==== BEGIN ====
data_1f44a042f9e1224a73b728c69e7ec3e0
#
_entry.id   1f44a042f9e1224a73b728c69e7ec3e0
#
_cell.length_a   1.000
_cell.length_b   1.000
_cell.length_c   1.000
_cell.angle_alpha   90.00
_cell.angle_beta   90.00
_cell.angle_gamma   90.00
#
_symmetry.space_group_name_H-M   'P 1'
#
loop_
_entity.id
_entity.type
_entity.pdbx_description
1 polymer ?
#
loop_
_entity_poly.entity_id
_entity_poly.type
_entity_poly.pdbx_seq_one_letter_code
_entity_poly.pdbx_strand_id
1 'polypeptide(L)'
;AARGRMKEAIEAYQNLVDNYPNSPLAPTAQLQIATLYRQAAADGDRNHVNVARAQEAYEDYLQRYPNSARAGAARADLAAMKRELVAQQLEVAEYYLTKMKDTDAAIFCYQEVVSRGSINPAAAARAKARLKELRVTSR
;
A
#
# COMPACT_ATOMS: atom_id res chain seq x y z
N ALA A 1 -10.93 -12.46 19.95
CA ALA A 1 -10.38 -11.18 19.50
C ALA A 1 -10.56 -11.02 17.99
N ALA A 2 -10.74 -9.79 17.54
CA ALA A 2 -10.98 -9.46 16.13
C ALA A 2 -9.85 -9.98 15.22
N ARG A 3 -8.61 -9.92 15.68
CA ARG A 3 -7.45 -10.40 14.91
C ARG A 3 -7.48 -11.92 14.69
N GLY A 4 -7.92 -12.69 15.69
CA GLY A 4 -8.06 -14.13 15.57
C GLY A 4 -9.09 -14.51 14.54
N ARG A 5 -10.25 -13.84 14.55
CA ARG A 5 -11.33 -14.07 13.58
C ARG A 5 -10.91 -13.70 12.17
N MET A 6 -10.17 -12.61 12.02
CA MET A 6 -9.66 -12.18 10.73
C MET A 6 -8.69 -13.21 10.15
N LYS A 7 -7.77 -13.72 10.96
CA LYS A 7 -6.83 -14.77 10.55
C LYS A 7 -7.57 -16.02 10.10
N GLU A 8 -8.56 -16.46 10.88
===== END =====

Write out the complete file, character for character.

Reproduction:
data_1f44a042f9e1224a73b728c69e7ec3e0
#
_entry.id   1f44a042f9e1224a73b728c69e7ec3e0
#
_cell.length_a   1.000
_cell.length_b   1.000
_cell.length_c   1.000
_cell.angle_alpha   90.00
_cell.angle_beta   90.00
_cell.angle_gamma   90.00
#
_symmetry.space_group_name_H-M   'P 1'
#
loop_
_entity.id
_entity.type
_entity.pdbx_description
1 polymer ?
#
loop_
_entity_poly.entity_id
_entity_poly.type
_entity_poly.pdbx_seq_one_letter_code
_entity_poly.pdbx_strand_id
1 'polypeptide(L)'
;AARGRMKEAIEAYQNLVDNYPNSPLAPTAQLQIATLYRQAAADGDRNHVNVARAQEAYEDYLQRYPNSARAGAARADLAAMKRELVAQQLEVAEYYLTKMKDTDAAIFCYQEVVSRGSINPAAAARAKARLKELRVTSR
;
A
#
# COMPACT_ATOMS: atom_id res chain seq x y z
N ALA A 1 -10.93 -12.46 19.95
CA ALA A 1 -10.38 -11.18 19.50
C ALA A 1 -10.56 -11.02 17.99
N ALA A 2 -10.74 -9.79 17.54
CA ALA A 2 -10.98 -9.46 16.13
C ALA A 2 -9.85 -9.98 15.22
N ARG A 3 -8.61 -9.92 15.68
CA ARG A 3 -7.45 -10.40 14.91
C ARG A 3 -7.48 -11.92 14.69
N GLY A 4 -7.92 -12.69 15.69
CA GLY A 4 -8.06 -14.13 15.57
C GLY A 4 -9.09 -14.51 14.54
N ARG A 5 -10.25 -13.84 14.55
CA ARG A 5 -11.33 -14.07 13.58
C ARG A 5 -10.91 -13.70 12.17
N MET A 6 -10.17 -12.61 12.02
CA MET A 6 -9.66 -12.18 10.73
C MET A 6 -8.69 -13.21 10.15
N LYS A 7 -7.77 -13.72 10.96
CA LYS A 7 -6.83 -14.77 10.55
C LYS A 7 -7.57 -16.02 10.10
N GLU A 8 -8.56 -16.46 10.88